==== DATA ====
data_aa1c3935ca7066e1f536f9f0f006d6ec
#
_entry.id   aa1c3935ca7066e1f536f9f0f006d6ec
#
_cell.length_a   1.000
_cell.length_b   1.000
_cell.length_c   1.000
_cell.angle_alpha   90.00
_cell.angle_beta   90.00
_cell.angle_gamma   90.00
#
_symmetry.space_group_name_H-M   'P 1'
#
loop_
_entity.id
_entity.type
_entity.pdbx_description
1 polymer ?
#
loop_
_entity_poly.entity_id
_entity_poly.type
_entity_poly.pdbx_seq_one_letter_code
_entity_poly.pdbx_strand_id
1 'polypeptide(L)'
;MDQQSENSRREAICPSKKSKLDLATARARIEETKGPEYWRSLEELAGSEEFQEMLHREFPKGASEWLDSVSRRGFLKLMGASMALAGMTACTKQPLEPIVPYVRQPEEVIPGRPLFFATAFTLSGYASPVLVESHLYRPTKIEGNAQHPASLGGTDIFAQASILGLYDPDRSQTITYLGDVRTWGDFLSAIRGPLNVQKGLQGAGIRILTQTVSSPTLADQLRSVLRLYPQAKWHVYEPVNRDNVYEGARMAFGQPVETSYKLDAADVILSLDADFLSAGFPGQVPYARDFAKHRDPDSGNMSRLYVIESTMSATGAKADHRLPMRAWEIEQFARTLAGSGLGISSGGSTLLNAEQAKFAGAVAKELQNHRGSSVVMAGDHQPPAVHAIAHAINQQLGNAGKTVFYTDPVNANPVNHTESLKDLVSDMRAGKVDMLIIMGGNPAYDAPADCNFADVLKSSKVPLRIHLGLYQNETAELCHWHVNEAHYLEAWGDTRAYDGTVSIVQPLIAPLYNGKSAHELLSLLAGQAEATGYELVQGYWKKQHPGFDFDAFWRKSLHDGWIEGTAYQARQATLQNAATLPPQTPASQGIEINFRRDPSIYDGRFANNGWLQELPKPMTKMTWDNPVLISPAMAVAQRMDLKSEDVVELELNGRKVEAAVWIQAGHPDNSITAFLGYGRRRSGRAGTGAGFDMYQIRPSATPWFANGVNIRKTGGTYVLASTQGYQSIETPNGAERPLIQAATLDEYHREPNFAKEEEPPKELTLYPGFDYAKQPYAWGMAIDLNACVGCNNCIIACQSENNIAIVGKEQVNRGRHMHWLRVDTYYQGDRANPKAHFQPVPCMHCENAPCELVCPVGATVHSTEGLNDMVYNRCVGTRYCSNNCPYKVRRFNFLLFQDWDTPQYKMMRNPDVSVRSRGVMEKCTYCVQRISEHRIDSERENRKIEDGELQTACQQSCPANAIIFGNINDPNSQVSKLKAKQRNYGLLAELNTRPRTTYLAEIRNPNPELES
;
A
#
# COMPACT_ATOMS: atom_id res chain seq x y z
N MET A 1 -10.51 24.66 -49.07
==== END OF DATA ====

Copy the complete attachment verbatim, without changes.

data_aa1c3935ca7066e1f536f9f0f006d6ec
#
_entry.id   aa1c3935ca7066e1f536f9f0f006d6ec
#
_cell.length_a   1.000
_cell.length_b   1.000
_cell.length_c   1.000
_cell.angle_alpha   90.00
_cell.angle_beta   90.00
_cell.angle_gamma   90.00
#
_symmetry.space_group_name_H-M   'P 1'
#
loop_
_entity.id
_entity.type
_entity.pdbx_description
1 polymer ?
#
loop_
_entity_poly.entity_id
_entity_poly.type
_entity_poly.pdbx_seq_one_letter_code
_entity_poly.pdbx_strand_id
1 'polypeptide(L)'
;MDQQSENSRREAICPSKKSKLDLATARARIEETKGPEYWRSLEELAGSEEFQEMLHREFPKGASEWLDSVSRRGFLKLMGASMALAGMTACTKQPLEPIVPYVRQPEEVIPGRPLFFATAFTLSGYASPVLVESHLYRPTKIEGNAQHPASLGGTDIFAQASILGLYDPDRSQTITYLGDVRTWGDFLSAIRGPLNVQKGLQGAGIRILTQTVSSPTLADQLRSVLRLYPQAKWHVYEPVNRDNVYEGARMAFGQPVETSYKLDAADVILSLDADFLSAGFPGQVPYARDFAKHRDPDSGNMSRLYVIESTMSATGAKADHRLPMRAWEIEQFARTLAGSGLGISSGGSTLLNAEQAKFAGAVAKELQNHRGSSVVMAGDHQPPAVHAIAHAINQQLGNAGKTVFYTDPVNANPVNHTESLKDLVSDMRAGKVDMLIIMGGNPAYDAPADCNFADVLKSSKVPLRIHLGLYQNETAELCHWHVNEAHYLEAWGDTRAYDGTVSIVQPLIAPLYNGKSAHELLSLLAGQAEATGYELVQGYWKKQHPGFDFDAFWRKSLHDGWIEGTAYQARQATLQNAATLPPQTPASQGIEINFRRDPSIYDGRFANNGWLQELPKPMTKMTWDNPVLISPAMAVAQRMDLKSEDVVELELNGRKVEAAVWIQAGHPDNSITAFLGYGRRRSGRAGTGAGFDMYQIRPSATPWFANGVNIRKTGGTYVLASTQGYQSIETPNGAERPLIQAATLDEYHREPNFAKEEEPPKELTLYPGFDYAKQPYAWGMAIDLNACVGCNNCIIACQSENNIAIVGKEQVNRGRHMHWLRVDTYYQGDRANPKAHFQPVPCMHCENAPCELVCPVGATVHSTEGLNDMVYNRCVGTRYCSNNCPYKVRRFNFLLFQDWDTPQYKMMRNPDVSVRSRGVMEKCTYCVQRISEHRIDSERENRKIEDGELQTACQQSCPANAIIFGNINDPNSQVSKLKAKQRNYGLLAELNTRPRTTYLAEIRNPNPELES
;
A
#
# COMPACT_ATOMS: atom_id res chain seq x y z
N MET A 1 -10.51 24.66 -49.07